Tag: Eighth Tower

Hezaliel – Paradise Lost – Review

Artist: Hezaliel
Album: Paradise Lost
Release date: 5 April 2018
Label: Eighth Tower Records

01. The Pit of Hell
02. Altar of Demons
03. They Darkned the Land of Nile
04. Fallen Angels in a Distant Earth
05. The Snake’s Deception
06. Before and After the Human
07. Reflected in a Mirror of Sins
08. Paradise Lost

This will be my second review of an Eighth Tower Records studio album, the first being the latest Sonologyst offering Apocalypse (read the review here). Eighth Tower Records is a sub-label of the Unexplained Sounds Group, both run by Raffaele Pazzella (read our interview here). Eighth Tower focuses more on dark ambient leaning releases, and less on the experimental nature of USG. Their slogan being, “Superspectrum sounds from Ultraterrestrial dimensions.” Paradise Lost is the sixth proper full length release, but there are also a number of compilations (one reviewed here), which contain a combination of exclusive and previously released tracks, each focusing on a specific theme.

“I made him just and right, sufficient to have stood, though free to fall.”
― John Milton, Paradise Lost

Hezaliel is a project out of Belgium by Steve Fabry, who is also known for his work in metal projects The Nightstalker and Sercati. His Hezaliel music, in general, could be described as a sort of tasteful horror ambient. Meaning there is darkness abound in this release, but it never pushes that feeling too far, never taking us into the more absurd territory of some other horror ambient albums.

Our first encounter with the theme comes in the cover art, which is a beautiful 1866 engraving done by Paul Gustave Doré for John Milton‘s epic poem Paradise Lost, which was first published in 1667. The poem, and so too the album, focus on the biblical story of the fall of man, namely Satan’s deceit of Adam and Eve, resulting in the end of paradise. So, while I’ve stated that this is a sort of horror ambient album, the themes are of a religious nature. But, with a theme such as the fall of paradise the religious and horrifying can come together quite easily.

The first half of the album focuses on Satan and the other rebel fallen angels, in their underworld. Thus the music is given liberty to be incredibly dark, as the soundscapes are basically recreating hell itself. Though, within this darkness there are moments of almost a dark bliss, such as on “Fallen Angels in a Distant Earth”, which includes what sounds to be field recordings of crashing waves, as if we are following the fallen angels on a walk along a prehistoric coastline.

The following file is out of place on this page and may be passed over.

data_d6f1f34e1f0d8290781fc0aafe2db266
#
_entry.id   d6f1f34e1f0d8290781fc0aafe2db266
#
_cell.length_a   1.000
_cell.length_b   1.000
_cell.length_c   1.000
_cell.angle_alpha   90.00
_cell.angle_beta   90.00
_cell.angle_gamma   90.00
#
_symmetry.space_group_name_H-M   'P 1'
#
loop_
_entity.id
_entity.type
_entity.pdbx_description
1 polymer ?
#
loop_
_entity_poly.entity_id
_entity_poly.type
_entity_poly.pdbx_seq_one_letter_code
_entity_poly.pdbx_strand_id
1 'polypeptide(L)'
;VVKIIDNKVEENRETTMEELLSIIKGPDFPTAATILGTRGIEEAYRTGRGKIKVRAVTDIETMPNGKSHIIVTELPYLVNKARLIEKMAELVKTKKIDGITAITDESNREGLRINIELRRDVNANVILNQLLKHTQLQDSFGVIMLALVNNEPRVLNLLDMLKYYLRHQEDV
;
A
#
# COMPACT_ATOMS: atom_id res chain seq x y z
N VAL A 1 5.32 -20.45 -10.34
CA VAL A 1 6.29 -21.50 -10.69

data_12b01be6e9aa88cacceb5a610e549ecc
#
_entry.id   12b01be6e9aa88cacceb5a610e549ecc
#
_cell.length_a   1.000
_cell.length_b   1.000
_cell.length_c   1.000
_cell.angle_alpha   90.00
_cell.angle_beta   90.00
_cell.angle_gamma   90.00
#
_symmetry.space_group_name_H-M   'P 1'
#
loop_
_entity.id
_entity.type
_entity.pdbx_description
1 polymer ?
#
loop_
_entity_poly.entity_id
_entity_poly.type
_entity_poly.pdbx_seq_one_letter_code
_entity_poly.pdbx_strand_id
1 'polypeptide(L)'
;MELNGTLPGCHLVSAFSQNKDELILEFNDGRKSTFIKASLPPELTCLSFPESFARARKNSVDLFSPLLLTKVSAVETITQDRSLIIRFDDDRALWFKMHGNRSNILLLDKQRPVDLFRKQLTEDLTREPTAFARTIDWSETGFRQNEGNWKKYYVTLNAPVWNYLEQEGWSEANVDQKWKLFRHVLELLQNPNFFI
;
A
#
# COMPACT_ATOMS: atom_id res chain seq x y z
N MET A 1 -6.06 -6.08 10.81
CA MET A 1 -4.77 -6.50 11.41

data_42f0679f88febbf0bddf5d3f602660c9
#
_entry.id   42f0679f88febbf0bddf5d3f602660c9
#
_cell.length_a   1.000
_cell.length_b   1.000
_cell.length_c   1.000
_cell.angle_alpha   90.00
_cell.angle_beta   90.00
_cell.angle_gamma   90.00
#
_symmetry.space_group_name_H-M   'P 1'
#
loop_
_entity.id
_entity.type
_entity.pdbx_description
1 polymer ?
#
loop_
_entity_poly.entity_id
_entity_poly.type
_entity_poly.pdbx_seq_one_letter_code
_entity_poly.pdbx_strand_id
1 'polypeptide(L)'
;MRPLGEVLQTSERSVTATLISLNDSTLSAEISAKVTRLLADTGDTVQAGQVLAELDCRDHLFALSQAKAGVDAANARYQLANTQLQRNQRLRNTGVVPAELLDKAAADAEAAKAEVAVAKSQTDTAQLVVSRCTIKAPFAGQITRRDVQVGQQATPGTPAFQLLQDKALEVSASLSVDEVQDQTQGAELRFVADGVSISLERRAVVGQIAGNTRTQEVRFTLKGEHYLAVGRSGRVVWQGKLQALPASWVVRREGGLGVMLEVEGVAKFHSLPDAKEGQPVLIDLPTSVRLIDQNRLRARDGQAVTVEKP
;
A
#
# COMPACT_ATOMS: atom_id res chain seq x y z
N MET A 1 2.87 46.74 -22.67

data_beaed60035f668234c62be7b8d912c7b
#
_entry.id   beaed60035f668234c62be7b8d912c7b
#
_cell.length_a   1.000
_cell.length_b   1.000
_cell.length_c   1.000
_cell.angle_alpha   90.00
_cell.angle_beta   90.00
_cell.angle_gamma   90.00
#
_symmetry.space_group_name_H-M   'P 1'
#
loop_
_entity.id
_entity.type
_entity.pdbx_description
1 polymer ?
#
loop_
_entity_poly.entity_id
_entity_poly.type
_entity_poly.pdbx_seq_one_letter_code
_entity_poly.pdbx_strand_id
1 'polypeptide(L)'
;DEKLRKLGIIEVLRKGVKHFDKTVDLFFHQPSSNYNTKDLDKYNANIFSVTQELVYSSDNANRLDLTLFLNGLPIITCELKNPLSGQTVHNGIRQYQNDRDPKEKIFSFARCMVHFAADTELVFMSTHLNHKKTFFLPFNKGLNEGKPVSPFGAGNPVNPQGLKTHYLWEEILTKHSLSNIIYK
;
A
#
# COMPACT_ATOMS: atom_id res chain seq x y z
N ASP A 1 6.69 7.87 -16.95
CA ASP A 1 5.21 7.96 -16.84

Paul Gustave Doré – Engraving from Paradise Lost

The second half takes on more an air of sadness and regret. There are more likely to be fleeting melodies emerging from the background. The dense soundscapes give way to more peaceful qualities, as the storyline is generally pulling us toward a sad conclusion, which will play out over following millennia.

Hezaliel has crafted an album, in Paradise Lost, which is first and foremost an enjoyable listen. It has that perfect balance of active and passive qualities, giving it a higher level of replayability over an extended period of time. His techniques seem to have improved since his debut, In The World of the Anesthetist which came out on Kalpamantra in early 2017. Following the narrative of a tried and true classic, like Paradise Lost by John Milton, gives Hezaliel room to build a story with more details that are able to be understood immediately by the average listener.

Paradise Lost is one of my favorite yet on Eighth Tower Records. Hezaliel has shown that he is up to the task of creating dark ambient albums with depth and detail. The theme for this one seemed quite appropriate for a dark ambient album, and it also fit very nicely with the general aesthetic of Eighth Tower Records, keeping that focus on the “ultra-terrestrial” intact. I would recommend Paradise Lost to those that prefer there dark ambient to be a bit more active, but never abrupt or jarring. It makes for a nice reading companion, but it is also able to keep your attention during isolated listening sessions in a dark room with headphones.  With a heavy focus on theme and an ability to show reservation when creating such dark soundscapes, Hezaliel will certainly be an artist to watch over the coming years.

Written by: Michael Barnett

Sonologyst – Apocalypse – Review

Artist: Sonologyst
Album: Apocalypse
Release date: 15 September 2017
Label: Eighth Tower Records

01. Hypnosis
02. Sulphurous rain
03. Abandoned city
04. Stay in your homes!
05. Global threat
06. Dying Oceans
07. System collapse
08. Towers of sand
09. Prayers from nowhere